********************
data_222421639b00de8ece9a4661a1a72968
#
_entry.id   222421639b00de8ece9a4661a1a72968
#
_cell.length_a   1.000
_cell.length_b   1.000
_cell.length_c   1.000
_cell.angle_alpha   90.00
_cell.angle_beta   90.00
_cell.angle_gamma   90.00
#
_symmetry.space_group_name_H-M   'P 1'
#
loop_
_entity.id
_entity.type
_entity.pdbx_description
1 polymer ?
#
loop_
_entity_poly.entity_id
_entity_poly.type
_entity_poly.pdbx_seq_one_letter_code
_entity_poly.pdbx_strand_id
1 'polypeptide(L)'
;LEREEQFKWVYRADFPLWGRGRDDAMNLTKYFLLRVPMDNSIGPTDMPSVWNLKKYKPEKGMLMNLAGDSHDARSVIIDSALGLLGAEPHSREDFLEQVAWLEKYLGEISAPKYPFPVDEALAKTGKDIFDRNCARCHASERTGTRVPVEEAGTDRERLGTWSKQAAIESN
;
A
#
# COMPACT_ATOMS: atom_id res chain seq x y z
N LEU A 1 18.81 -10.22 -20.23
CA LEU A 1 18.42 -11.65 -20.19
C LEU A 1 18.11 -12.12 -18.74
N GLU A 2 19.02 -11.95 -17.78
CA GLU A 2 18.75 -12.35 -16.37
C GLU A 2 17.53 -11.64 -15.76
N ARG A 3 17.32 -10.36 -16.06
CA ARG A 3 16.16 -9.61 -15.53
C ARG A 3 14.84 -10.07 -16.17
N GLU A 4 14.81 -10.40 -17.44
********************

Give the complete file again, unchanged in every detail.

data_222421639b00de8ece9a4661a1a72968
#
_entry.id   222421639b00de8ece9a4661a1a72968
#
_cell.length_a   1.000
_cell.length_b   1.000
_cell.length_c   1.000
_cell.angle_alpha   90.00
_cell.angle_beta   90.00
_cell.angle_gamma   90.00
#
_symmetry.space_group_name_H-M   'P 1'
#
loop_
_entity.id
_entity.type
_entity.pdbx_description
1 polymer ?
#
loop_
_entity_poly.entity_id
_entity_poly.type
_entity_poly.pdbx_seq_one_letter_code
_entity_poly.pdbx_strand_id
1 'polypeptide(L)'
;LEREEQFKWVYRADFPLWGRGRDDAMNLTKYFLLRVPMDNSIGPTDMPSVWNLKKYKPEKGMLMNLAGDSHDARSVIIDSALGLLGAEPHSREDFLEQVAWLEKYLGEISAPKYPFPVDEALAKTGKDIFDRNCARCHASERTGTRVPVEEAGTDRERLGTWSKQAAIESN
;
A
#
# COMPACT_ATOMS: atom_id res chain seq x y z
N LEU A 1 18.81 -10.22 -20.23
CA LEU A 1 18.42 -11.65 -20.19
C LEU A 1 18.11 -12.12 -18.74
N GLU A 2 19.02 -11.95 -17.78
CA GLU A 2 18.75 -12.35 -16.37
C GLU A 2 17.53 -11.64 -15.76
N ARG A 3 17.32 -10.36 -16.06
CA ARG A 3 16.16 -9.61 -15.53
C ARG A 3 14.84 -10.07 -16.17
N GLU A 4 14.81 -10.40 -17.44